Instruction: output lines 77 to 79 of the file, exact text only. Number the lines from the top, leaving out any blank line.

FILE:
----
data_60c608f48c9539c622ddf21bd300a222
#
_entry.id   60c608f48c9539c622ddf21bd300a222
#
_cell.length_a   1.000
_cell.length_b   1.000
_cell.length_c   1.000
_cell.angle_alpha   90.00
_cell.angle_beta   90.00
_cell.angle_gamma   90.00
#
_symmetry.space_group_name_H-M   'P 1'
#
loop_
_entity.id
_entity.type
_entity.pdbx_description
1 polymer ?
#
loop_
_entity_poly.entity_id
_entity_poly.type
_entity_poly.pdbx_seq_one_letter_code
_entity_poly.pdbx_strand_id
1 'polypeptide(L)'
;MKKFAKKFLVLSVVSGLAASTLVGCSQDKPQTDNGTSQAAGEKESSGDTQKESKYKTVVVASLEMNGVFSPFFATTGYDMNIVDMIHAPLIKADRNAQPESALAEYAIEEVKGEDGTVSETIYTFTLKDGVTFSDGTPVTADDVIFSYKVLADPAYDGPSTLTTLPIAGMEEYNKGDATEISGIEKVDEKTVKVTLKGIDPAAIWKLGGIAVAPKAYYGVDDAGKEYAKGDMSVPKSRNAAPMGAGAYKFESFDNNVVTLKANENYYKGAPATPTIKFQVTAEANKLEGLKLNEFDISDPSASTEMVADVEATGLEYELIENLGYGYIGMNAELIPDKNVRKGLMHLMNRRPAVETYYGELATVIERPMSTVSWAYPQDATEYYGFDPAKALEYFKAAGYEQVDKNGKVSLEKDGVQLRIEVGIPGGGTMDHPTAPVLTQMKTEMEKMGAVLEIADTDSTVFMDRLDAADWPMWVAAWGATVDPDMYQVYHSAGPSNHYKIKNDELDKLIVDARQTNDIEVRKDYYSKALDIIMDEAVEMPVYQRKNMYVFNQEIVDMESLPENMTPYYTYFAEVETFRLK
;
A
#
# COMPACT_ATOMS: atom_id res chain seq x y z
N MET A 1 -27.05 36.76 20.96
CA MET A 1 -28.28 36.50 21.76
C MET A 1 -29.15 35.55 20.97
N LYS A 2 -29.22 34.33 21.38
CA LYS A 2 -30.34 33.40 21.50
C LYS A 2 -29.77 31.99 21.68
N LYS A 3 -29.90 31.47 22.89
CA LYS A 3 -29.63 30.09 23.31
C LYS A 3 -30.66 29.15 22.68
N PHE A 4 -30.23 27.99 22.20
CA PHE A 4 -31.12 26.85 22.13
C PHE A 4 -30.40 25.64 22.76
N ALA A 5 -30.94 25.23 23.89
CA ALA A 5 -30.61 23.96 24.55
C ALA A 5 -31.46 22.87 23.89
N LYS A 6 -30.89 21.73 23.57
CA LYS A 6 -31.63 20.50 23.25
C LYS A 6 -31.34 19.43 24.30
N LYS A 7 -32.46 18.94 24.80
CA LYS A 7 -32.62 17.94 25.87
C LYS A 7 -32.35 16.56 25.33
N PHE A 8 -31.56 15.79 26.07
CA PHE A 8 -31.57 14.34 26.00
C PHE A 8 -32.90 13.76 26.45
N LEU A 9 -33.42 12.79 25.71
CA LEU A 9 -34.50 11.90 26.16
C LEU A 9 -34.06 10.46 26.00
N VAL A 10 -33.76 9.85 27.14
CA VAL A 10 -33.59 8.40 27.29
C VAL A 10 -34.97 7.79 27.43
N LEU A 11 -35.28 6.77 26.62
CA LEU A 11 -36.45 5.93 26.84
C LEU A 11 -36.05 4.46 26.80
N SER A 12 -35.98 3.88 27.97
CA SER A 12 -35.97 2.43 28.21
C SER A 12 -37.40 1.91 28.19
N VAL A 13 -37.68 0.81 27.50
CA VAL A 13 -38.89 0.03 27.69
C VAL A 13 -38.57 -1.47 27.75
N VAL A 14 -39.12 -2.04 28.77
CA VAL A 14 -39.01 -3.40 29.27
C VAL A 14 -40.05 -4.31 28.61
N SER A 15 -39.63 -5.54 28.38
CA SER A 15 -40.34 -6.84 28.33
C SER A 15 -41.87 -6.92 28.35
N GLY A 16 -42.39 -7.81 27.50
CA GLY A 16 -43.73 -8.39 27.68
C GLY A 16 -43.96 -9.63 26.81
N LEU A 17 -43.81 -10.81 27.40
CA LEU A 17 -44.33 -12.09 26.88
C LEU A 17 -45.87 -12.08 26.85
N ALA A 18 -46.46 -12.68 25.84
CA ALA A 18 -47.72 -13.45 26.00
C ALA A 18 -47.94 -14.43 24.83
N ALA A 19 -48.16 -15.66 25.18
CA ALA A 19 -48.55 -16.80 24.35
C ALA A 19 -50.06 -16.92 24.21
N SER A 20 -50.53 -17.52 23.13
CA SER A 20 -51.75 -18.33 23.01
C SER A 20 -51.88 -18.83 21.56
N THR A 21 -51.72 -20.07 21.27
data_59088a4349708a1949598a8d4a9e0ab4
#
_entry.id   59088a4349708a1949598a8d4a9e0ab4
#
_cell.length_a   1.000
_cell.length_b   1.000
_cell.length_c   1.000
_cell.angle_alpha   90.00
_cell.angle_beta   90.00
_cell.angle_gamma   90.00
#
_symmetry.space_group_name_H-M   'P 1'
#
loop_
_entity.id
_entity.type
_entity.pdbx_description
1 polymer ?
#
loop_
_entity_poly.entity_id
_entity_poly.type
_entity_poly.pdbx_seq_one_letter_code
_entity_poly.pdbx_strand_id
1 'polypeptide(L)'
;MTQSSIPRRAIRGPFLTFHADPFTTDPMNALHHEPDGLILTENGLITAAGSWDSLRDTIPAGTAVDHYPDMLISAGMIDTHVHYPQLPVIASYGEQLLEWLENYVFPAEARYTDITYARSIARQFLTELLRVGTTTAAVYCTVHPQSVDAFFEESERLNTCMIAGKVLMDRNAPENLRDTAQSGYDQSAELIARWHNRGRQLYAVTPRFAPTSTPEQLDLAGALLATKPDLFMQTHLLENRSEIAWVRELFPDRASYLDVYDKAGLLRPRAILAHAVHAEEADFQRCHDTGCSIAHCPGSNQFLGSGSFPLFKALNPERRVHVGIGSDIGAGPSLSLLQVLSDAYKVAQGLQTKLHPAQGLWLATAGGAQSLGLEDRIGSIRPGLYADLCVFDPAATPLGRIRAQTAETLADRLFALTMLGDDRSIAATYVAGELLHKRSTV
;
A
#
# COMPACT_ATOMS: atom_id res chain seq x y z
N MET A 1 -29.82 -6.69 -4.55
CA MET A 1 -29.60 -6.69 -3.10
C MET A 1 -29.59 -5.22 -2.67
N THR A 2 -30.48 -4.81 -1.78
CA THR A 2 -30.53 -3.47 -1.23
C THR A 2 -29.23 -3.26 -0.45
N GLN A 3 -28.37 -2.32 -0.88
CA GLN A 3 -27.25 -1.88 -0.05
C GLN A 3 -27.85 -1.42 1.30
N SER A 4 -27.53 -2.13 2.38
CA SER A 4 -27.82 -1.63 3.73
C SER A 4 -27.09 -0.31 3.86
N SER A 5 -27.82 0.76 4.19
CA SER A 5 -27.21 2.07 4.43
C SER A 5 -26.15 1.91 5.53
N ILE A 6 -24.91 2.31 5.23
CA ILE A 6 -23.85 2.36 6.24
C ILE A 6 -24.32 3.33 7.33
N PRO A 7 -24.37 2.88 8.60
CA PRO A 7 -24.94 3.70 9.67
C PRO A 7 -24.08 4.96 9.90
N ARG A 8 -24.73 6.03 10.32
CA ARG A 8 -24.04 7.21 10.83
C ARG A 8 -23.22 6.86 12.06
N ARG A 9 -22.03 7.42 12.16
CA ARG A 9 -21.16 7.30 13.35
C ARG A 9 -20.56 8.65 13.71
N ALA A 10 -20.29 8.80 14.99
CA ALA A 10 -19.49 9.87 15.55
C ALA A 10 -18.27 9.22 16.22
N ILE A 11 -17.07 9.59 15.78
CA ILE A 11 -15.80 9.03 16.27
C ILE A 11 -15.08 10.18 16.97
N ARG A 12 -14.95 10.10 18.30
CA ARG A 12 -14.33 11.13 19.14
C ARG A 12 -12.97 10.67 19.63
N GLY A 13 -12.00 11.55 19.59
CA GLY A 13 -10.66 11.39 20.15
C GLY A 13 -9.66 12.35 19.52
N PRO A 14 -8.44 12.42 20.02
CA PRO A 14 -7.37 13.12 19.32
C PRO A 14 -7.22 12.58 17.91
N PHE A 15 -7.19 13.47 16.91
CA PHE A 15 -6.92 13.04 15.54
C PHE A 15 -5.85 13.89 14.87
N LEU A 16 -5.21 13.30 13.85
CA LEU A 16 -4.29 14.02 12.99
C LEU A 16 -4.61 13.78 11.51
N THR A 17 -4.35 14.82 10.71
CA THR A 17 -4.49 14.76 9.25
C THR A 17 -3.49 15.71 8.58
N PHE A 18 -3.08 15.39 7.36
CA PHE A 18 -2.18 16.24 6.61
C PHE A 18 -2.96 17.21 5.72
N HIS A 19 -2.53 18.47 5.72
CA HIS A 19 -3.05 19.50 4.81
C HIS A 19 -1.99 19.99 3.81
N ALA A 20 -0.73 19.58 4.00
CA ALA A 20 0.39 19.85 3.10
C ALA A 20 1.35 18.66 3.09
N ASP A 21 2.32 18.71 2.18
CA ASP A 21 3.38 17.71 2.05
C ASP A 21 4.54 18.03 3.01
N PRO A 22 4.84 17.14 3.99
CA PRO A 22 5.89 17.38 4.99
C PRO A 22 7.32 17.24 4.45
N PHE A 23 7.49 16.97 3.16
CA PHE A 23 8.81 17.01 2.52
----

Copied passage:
CA GLY A 16 -43.73 -8.39 27.68
C GLY A 16 -43.96 -9.63 26.81
N LEU A 17 -43.81 -10.81 27.40